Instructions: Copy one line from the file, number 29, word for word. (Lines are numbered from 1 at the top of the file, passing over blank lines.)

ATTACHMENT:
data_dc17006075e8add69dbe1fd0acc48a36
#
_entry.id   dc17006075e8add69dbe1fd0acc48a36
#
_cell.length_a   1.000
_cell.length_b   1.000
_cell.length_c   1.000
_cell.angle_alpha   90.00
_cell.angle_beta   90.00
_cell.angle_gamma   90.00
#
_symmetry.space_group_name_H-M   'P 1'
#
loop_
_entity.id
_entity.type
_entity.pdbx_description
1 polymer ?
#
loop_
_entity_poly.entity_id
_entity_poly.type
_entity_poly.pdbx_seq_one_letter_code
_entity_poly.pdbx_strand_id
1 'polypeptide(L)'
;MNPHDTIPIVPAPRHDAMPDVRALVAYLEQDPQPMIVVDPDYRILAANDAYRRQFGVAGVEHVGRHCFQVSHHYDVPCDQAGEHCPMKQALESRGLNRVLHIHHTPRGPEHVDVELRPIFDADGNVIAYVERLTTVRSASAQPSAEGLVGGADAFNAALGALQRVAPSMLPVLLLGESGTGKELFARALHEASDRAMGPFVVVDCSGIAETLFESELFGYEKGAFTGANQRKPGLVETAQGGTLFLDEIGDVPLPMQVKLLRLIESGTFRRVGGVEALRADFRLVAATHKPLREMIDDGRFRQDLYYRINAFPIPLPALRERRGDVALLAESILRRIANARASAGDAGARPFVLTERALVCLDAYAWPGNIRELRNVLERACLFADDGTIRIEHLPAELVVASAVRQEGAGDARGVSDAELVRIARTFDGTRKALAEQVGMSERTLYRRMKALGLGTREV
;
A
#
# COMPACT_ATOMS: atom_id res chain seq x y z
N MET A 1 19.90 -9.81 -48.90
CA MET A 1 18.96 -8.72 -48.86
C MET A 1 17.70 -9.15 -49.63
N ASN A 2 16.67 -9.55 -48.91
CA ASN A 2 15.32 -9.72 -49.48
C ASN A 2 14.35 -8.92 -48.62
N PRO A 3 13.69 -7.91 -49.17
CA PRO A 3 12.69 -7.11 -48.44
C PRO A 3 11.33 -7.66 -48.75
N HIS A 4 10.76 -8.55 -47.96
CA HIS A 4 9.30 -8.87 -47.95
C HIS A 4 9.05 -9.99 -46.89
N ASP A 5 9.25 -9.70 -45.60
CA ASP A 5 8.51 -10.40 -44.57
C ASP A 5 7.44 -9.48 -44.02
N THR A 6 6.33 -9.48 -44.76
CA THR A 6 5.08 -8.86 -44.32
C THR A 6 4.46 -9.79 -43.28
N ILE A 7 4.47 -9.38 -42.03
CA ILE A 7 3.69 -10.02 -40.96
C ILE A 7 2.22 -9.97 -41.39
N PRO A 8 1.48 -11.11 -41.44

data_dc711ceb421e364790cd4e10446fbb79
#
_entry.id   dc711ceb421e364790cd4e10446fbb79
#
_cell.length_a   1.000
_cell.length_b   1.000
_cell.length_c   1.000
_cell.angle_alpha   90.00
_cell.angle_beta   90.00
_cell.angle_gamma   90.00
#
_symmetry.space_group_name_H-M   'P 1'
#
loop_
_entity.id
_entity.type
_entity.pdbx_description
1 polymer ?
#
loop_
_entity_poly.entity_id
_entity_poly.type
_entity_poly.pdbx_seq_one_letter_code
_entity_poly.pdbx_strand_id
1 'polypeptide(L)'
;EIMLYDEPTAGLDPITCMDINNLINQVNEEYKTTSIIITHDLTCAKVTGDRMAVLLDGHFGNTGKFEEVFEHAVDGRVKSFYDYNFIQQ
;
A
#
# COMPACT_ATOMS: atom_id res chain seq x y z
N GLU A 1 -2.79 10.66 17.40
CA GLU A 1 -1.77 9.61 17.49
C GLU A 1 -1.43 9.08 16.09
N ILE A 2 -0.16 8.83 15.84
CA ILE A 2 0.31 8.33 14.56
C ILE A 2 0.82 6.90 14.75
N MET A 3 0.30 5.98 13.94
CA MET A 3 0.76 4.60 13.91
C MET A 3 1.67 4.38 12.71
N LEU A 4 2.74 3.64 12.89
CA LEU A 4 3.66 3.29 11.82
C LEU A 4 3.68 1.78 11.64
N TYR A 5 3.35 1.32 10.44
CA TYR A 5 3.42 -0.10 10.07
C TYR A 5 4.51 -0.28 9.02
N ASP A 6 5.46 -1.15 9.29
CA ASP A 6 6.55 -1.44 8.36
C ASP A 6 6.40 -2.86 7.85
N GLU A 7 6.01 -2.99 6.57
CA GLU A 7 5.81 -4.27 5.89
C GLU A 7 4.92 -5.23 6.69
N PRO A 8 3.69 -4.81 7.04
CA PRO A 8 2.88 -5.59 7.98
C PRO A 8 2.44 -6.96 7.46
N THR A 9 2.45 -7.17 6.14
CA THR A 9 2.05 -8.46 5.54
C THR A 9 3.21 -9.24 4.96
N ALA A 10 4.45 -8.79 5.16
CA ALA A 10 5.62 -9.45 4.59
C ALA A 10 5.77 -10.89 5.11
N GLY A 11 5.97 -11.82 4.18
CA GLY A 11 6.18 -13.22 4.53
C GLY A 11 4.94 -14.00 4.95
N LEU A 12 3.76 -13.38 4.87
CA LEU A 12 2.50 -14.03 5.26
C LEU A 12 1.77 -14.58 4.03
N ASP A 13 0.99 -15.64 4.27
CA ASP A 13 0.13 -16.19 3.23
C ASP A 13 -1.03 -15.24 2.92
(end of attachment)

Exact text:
#